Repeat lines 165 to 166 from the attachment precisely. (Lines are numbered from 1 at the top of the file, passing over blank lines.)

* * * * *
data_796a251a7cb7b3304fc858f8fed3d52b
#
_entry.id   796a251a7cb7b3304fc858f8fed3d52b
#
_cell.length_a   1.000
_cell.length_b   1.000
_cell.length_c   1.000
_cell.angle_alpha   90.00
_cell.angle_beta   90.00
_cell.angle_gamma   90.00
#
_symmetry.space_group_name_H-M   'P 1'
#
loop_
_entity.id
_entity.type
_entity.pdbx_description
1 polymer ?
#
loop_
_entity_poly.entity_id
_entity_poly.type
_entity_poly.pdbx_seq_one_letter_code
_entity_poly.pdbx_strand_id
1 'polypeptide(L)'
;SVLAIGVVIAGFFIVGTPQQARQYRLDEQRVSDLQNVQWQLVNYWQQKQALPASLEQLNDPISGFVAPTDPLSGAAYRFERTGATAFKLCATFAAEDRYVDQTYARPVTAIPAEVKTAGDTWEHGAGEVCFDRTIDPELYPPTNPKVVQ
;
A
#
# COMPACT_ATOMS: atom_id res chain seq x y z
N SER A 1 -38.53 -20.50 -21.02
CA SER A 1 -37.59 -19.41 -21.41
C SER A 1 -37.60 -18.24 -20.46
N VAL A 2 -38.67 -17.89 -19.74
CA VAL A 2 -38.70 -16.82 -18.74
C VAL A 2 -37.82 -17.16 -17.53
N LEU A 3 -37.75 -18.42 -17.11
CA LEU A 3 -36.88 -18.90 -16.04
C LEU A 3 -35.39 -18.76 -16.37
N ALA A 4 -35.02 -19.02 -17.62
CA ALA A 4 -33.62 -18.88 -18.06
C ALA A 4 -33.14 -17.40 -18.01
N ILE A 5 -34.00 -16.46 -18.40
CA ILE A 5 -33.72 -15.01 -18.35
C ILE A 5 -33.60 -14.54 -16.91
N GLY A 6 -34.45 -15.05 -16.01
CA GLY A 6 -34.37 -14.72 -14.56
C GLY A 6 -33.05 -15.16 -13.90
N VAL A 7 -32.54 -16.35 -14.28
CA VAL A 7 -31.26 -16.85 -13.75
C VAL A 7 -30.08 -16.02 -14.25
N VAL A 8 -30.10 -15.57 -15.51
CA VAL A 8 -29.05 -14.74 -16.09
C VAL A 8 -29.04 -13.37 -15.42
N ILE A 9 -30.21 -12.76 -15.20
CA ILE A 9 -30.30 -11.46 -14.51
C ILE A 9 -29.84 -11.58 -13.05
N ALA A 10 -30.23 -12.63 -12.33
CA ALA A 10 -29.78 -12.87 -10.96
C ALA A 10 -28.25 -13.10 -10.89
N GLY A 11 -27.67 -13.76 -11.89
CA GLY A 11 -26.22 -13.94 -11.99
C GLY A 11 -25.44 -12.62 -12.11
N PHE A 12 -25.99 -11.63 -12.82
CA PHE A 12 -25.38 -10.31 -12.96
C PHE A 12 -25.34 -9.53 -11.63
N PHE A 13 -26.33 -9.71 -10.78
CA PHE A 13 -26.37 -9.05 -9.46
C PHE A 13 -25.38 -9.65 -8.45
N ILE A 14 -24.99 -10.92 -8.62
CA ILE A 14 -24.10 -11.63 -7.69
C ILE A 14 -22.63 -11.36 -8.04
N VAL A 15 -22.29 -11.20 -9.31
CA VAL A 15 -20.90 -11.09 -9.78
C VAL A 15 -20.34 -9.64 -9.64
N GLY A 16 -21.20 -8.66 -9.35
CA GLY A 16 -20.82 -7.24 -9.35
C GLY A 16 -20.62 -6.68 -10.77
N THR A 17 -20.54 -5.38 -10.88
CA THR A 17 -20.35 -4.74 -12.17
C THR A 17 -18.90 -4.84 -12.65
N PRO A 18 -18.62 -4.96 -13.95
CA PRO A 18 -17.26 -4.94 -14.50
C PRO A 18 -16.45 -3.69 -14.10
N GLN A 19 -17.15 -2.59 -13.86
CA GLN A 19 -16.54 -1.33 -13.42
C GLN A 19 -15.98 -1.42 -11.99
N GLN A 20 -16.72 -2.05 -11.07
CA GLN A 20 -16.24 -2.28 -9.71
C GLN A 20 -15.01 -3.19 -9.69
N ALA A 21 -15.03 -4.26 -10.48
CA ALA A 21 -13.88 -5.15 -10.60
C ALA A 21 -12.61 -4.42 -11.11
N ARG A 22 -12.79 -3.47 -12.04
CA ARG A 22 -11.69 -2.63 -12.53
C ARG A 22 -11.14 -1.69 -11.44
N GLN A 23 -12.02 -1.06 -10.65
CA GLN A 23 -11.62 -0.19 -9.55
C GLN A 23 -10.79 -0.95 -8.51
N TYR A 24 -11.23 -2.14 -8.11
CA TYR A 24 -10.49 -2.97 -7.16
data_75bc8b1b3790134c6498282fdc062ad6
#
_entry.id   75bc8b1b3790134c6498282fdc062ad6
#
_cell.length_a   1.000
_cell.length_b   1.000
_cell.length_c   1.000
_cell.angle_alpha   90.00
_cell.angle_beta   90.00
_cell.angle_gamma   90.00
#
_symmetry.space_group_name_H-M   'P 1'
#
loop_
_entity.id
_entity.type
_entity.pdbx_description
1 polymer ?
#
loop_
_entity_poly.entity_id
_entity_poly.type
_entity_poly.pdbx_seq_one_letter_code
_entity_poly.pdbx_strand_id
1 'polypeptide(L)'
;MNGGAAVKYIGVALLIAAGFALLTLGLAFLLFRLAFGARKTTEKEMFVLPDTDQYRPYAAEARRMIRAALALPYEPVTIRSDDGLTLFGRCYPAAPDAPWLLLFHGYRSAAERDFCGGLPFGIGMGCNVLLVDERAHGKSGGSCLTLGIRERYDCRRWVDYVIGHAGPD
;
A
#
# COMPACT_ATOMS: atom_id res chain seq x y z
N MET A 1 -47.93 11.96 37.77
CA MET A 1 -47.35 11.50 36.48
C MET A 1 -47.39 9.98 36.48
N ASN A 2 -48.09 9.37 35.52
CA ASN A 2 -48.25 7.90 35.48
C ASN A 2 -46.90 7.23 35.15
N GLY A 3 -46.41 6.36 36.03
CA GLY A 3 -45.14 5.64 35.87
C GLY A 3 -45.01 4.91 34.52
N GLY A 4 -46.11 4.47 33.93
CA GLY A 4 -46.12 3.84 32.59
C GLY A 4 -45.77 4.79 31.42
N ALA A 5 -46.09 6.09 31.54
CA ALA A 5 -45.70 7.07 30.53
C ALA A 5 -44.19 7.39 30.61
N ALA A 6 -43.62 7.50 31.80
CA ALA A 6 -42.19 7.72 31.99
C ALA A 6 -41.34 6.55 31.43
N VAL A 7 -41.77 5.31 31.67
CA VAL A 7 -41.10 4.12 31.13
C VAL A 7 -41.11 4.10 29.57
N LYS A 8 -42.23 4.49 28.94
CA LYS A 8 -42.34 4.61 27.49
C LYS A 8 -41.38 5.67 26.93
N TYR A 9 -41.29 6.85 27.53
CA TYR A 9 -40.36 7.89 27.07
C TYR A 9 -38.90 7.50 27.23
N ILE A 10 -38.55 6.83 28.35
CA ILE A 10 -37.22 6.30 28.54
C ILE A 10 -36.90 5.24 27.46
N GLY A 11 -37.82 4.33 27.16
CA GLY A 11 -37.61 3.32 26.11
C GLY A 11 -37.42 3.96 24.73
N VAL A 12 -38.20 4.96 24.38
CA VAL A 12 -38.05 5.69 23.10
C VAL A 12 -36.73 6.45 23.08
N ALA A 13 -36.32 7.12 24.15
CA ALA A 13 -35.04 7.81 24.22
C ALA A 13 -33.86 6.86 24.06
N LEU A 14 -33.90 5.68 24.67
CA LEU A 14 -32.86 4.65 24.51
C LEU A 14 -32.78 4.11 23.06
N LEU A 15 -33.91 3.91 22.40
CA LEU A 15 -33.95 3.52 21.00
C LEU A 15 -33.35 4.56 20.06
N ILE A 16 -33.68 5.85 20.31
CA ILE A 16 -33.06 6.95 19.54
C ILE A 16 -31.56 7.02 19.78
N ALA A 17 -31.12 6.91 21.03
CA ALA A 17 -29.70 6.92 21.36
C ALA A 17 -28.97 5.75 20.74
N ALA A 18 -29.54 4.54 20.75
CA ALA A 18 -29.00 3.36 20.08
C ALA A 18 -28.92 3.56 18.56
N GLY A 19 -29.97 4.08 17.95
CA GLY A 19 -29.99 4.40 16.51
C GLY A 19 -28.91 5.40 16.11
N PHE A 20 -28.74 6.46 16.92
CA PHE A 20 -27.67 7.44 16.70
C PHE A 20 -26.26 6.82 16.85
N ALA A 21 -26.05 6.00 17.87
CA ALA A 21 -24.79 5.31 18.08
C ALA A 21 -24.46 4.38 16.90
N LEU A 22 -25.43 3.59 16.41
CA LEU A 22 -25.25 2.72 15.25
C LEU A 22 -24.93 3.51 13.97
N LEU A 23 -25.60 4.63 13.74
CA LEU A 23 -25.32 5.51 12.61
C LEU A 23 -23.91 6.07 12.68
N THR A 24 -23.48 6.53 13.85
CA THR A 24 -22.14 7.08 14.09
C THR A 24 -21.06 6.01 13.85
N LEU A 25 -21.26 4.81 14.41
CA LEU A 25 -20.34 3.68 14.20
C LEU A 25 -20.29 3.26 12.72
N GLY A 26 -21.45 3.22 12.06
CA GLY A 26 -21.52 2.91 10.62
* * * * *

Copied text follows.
N VAL A 12 -38.20 4.96 24.38
CA VAL A 12 -38.05 5.69 23.10